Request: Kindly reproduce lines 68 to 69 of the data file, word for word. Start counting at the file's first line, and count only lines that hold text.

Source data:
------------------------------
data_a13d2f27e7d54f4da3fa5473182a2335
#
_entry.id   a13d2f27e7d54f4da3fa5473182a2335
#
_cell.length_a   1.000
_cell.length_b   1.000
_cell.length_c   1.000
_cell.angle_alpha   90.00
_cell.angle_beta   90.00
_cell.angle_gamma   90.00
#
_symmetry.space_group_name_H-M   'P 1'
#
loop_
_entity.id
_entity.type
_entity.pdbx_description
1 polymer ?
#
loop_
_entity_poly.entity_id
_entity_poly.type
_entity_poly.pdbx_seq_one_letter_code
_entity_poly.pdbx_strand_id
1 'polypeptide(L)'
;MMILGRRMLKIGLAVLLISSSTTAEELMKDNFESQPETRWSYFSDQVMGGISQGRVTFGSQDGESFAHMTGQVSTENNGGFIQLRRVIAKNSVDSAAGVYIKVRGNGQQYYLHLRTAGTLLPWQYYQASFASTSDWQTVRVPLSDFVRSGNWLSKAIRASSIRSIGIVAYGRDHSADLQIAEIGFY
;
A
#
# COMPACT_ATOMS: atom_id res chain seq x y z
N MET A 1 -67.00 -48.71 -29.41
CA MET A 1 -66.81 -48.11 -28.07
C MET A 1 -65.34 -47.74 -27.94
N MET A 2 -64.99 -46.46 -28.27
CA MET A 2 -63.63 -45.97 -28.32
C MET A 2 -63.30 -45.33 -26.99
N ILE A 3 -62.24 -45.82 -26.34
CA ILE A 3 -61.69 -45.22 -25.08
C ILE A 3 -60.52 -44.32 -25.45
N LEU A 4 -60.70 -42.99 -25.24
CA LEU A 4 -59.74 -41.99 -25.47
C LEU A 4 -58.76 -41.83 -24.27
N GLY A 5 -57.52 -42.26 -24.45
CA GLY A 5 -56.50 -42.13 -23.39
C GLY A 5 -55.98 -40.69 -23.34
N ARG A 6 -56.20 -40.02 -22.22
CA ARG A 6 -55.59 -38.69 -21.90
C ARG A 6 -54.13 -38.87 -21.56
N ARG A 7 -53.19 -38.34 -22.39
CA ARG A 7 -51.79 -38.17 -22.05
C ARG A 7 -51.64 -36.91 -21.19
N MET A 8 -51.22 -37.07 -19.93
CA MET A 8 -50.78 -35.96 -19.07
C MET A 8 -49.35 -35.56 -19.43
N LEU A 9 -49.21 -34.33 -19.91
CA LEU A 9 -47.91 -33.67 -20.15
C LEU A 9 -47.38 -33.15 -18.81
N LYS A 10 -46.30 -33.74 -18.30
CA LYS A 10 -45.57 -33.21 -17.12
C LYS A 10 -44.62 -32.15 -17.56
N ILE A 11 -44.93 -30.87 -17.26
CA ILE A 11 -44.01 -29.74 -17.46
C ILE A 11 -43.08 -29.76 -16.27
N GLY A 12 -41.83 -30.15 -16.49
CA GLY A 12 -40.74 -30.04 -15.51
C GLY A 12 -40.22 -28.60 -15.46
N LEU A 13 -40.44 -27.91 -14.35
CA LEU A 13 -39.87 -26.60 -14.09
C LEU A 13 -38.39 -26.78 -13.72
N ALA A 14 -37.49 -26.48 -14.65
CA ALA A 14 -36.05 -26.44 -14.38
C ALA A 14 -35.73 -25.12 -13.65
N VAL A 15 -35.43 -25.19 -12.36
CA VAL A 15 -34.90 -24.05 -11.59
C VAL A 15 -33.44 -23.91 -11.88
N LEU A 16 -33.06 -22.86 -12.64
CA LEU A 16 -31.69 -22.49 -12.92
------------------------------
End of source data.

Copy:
CA LEU A 13 -39.87 -26.60 -14.09
C LEU A 13 -38.39 -26.78 -13.72